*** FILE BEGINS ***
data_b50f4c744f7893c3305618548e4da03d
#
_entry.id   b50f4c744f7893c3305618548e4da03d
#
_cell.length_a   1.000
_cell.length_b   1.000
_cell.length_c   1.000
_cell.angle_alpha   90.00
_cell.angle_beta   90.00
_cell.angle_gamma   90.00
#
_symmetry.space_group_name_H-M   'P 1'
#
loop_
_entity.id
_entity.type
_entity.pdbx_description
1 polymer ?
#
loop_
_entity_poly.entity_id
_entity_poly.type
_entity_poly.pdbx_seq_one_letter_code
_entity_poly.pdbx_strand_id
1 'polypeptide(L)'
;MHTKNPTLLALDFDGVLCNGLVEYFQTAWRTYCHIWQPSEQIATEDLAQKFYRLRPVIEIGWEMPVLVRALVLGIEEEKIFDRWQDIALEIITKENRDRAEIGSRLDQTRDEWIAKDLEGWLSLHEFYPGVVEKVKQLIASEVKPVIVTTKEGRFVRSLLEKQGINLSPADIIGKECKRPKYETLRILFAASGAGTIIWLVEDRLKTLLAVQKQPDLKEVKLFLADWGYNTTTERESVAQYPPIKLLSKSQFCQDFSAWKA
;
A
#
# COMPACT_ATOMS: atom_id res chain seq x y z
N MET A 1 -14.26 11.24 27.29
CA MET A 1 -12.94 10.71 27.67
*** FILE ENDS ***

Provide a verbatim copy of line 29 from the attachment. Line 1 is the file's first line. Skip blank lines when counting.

#